There is a medical condition that doubles the risk of having a heart attack or stroke. It’s called “Metabolic Syndrome” and most people affected with it don’t know they have it.
The Metabolic Syndrome is a group of risk factors that can potentially contribute to the development of cardiovascular disease (disease of the heart and blood vessels), type 2 diabetes, kidney disease, liver disease and stroke.
The Metabolic Syndrome is associated with increasing age, lack of physical exercise, smoking and a diet that is high in fats and sugars. To a degree, genetic factors may also determine whether an individual is at risk of developing the metabolic syndrome.
The components of the Metabolic Syndrome include:
- Abdominal obesity (carrying too much weight around the waist area);
- Hypertension (high blood pressure);
- Low HDL cholesterol levels in the blood (HDL is the so-called “good” cholesterol);
- High LDL cholesterol levels in the blood (LDL is the so-called “bad” cholesterol);
- High blood levels of triglycerides (fats);
- Insulin resistance, impaired glucose tolerance or type 2 diabetes. (Insulin is a hormone that regulates blood sugar levels. When the body develops insulin resistance, it becomes less capable of lowering the blood sugar level after meals. If insulin resistance is not reversed or treated, diabetes mellitus may develop); and
- Microalbuminuria (protein in the urine).
People with three or more of the above symptoms can be considered to have the Metabolic Syndrome, greatly increasing their risk of cardiovascular disease and/or type 2 diabetes, two of the most pervasive diseases in Western populations.
More than half of all Australians have at least one of the Metabolic Syndrome conditions. Suggestions for reducing your risk include:
- Incorporate as many lifestyle changes as you can – eating a healthy diet, exercising regularly and losing weight will dramatically reduce your risk of diseases associated with metabolic syndrome such as diabetes and heart disease.
- Make dietary changes – eat plenty of natural wholegrain foods, vegetables and fruit. To help with weight loss, reduce the amount of food you eat and limit foods high in fat or sugar. Reduce saturated fats such as meat, full cream dairy and many processed foods – this will help improve your cholesterol levels. Reducing alcohol consumption to less than two standard drinks a day may help to lower triglyceride levels.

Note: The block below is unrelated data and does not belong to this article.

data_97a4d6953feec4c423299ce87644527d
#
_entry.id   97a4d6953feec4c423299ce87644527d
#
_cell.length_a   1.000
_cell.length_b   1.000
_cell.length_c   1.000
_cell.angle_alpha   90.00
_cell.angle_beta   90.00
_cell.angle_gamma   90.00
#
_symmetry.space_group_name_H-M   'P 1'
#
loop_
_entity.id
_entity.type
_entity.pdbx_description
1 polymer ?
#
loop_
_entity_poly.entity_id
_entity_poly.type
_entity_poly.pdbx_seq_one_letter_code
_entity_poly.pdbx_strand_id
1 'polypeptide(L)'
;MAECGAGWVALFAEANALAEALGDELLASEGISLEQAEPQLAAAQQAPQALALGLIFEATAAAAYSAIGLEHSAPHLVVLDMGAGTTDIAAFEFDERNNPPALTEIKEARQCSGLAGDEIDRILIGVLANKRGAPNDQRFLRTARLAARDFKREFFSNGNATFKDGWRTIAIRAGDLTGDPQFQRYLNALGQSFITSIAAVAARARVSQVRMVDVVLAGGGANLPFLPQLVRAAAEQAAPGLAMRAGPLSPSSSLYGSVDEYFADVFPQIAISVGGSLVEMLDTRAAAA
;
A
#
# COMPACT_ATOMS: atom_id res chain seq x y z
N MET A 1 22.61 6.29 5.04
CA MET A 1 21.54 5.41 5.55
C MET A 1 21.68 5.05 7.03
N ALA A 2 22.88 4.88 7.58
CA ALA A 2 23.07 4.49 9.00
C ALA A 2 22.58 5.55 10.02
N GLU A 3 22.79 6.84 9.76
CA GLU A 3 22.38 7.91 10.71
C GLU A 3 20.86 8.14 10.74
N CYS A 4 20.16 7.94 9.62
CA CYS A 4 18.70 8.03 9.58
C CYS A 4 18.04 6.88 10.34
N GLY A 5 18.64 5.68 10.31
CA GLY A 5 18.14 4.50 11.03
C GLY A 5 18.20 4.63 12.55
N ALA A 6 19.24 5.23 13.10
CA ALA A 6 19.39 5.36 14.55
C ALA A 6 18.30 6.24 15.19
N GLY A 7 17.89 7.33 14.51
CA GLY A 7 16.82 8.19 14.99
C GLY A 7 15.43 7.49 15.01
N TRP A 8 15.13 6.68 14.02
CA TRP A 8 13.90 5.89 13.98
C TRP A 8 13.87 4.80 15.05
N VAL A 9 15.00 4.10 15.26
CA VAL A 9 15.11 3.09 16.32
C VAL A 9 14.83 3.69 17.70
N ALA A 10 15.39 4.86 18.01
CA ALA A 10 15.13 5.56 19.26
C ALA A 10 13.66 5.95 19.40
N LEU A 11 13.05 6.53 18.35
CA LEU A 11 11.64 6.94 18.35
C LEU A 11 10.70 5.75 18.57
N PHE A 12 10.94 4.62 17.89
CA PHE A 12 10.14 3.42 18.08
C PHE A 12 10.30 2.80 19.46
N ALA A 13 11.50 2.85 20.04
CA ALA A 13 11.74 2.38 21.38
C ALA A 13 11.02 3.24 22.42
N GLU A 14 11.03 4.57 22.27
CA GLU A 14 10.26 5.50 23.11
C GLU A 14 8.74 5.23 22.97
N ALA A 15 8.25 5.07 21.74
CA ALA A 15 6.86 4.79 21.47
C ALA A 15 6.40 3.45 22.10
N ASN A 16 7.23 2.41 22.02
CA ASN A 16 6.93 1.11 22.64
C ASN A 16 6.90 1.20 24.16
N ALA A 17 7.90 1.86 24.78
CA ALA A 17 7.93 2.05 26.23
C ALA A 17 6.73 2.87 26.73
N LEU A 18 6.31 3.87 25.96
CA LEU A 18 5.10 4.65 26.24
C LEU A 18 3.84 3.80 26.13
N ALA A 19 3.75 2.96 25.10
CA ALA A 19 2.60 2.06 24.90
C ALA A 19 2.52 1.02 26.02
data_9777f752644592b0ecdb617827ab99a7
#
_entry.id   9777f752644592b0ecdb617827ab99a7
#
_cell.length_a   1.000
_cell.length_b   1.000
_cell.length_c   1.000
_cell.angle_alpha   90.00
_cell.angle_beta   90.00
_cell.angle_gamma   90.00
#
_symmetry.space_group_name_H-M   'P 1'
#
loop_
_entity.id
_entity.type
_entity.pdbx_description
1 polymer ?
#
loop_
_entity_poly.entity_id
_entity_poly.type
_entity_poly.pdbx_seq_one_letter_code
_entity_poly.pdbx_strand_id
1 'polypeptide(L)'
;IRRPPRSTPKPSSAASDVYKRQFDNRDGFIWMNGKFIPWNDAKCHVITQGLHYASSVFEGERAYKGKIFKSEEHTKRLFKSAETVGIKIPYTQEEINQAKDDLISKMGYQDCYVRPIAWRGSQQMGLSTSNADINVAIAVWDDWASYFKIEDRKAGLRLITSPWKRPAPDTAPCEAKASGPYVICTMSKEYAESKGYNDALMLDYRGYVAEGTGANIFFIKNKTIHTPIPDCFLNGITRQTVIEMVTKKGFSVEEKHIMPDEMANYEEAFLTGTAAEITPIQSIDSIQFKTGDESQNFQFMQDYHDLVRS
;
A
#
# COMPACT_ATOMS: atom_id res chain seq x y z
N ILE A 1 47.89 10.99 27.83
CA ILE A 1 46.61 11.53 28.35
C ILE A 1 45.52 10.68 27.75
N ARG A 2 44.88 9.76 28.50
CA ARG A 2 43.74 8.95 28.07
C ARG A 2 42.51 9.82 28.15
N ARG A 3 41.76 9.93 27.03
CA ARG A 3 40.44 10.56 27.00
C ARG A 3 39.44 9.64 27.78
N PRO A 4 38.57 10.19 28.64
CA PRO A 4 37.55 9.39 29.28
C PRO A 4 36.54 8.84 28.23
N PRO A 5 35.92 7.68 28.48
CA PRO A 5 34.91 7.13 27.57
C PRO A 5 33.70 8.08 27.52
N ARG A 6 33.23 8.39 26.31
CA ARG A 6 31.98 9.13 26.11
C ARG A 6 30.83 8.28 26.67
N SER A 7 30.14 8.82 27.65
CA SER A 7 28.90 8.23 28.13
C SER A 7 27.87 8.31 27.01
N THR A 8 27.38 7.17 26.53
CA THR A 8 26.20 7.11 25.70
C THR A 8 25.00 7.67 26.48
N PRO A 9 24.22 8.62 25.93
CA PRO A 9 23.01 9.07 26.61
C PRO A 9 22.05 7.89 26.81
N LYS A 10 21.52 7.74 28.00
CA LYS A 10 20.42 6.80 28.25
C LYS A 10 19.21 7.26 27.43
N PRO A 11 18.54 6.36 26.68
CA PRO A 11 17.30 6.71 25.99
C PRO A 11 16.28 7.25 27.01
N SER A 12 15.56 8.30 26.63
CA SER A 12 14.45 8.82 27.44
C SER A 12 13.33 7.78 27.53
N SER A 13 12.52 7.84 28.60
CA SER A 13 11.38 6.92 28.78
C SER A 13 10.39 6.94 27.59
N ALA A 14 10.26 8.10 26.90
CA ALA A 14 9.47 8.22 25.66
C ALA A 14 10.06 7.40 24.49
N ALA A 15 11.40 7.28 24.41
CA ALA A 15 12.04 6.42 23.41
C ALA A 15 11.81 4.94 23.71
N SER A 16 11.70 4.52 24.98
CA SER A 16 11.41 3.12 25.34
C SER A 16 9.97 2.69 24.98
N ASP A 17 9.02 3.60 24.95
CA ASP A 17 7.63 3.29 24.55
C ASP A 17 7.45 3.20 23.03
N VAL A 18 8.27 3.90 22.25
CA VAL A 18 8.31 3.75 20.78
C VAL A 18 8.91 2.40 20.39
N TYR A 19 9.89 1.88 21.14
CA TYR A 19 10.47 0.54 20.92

- Increase your physical activity level – regular exercise raises the level of HDL (‘good’) cholesterol in your blood, which helps remove excess cholesterol from your body and protect against heart disease. Exercised muscle cells are also more sensitive to insulin.
- Manage your weight – increasing physical activity and improving eating habits will help you lose excess body fat. As a result, your blood pressure may drop and your cells will be more sensitive to insulin.
- Quit smoking – smoking increases your risk of cardiovascular disease, stroke, cancer and lung disease. Quitting will have many health benefits, especially if you have metabolic syndrome.
- Medication may be required – lifestyle changes are extremely important in the management of the Metabolic Syndrome but sometimes medication may be necessary to manage the different conditions. Some people will need to take antihypertensive tablets to control high blood pressure and/or lipid lowering medications to keep cholesterol within the recommended limits. The most important thing is to reduce your risk of heart attack, diabetes and stroke.